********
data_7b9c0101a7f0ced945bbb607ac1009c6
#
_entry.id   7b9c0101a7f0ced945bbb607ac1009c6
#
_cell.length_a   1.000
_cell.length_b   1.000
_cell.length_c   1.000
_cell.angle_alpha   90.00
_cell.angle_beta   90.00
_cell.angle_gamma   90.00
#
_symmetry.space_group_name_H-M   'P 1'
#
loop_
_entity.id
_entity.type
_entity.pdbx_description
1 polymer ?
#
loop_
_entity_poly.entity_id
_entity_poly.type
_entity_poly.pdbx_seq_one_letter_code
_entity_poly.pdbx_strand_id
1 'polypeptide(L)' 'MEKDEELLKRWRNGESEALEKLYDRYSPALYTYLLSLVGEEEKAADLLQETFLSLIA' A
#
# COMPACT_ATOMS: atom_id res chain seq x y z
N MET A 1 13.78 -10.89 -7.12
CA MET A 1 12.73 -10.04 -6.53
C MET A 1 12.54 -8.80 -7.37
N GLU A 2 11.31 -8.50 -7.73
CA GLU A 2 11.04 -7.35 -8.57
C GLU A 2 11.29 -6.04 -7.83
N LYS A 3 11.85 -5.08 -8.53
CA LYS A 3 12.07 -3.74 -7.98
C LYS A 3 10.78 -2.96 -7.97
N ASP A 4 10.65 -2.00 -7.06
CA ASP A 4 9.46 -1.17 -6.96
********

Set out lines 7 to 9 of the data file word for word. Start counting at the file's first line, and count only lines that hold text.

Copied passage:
_cell.length_c   1.000
_cell.angle_alpha   90.00
_cell.angle_beta   90.00